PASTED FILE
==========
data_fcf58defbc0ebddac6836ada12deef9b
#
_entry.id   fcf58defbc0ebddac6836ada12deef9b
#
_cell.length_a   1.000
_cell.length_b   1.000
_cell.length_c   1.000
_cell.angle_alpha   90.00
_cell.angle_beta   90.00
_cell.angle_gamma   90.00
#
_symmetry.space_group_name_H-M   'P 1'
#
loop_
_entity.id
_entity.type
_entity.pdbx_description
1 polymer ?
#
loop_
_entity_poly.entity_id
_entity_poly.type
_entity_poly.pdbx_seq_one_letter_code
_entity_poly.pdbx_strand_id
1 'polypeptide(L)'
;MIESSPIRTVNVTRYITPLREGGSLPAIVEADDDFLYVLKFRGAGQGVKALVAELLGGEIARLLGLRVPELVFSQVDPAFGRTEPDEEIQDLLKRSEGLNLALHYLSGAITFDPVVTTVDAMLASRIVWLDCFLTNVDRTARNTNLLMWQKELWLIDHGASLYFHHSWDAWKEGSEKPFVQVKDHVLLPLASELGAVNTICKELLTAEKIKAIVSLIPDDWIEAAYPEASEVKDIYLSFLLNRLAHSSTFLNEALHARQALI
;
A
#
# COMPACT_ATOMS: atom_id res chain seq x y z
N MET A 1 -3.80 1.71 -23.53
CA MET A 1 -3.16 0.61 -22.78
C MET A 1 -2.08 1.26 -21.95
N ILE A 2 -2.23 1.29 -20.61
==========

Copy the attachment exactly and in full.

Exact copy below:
data_fcf58defbc0ebddac6836ada12deef9b
#
_entry.id   fcf58defbc0ebddac6836ada12deef9b
#
_cell.length_a   1.000
_cell.length_b   1.000
_cell.length_c   1.000
_cell.angle_alpha   90.00
_cell.angle_beta   90.00
_cell.angle_gamma   90.00
#
_symmetry.space_group_name_H-M   'P 1'
#
loop_
_entity.id
_entity.type
_entity.pdbx_description
1 polymer ?
#
loop_
_entity_poly.entity_id
_entity_poly.type
_entity_poly.pdbx_seq_one_letter_code
_entity_poly.pdbx_strand_id
1 'polypeptide(L)'
;MIESSPIRTVNVTRYITPLREGGSLPAIVEADDDFLYVLKFRGAGQGVKALVAELLGGEIARLLGLRVPELVFSQVDPAFGRTEPDEEIQDLLKRSEGLNLALHYLSGAITFDPVVTTVDAMLASRIVWLDCFLTNVDRTARNTNLLMWQKELWLIDHGASLYFHHSWDAWKEGSEKPFVQVKDHVLLPLASELGAVNTICKELLTAEKIKAIVSLIPDDWIEAAYPEASEVKDIYLSFLLNRLAHSSTFLNEALHARQALI
;
A
#
# COMPACT_ATOMS: atom_id res chain seq x y z
N MET A 1 -3.80 1.71 -23.53
CA MET A 1 -3.16 0.61 -22.78
C MET A 1 -2.08 1.26 -21.95
N ILE A 2 -2.23 1.29 -20.61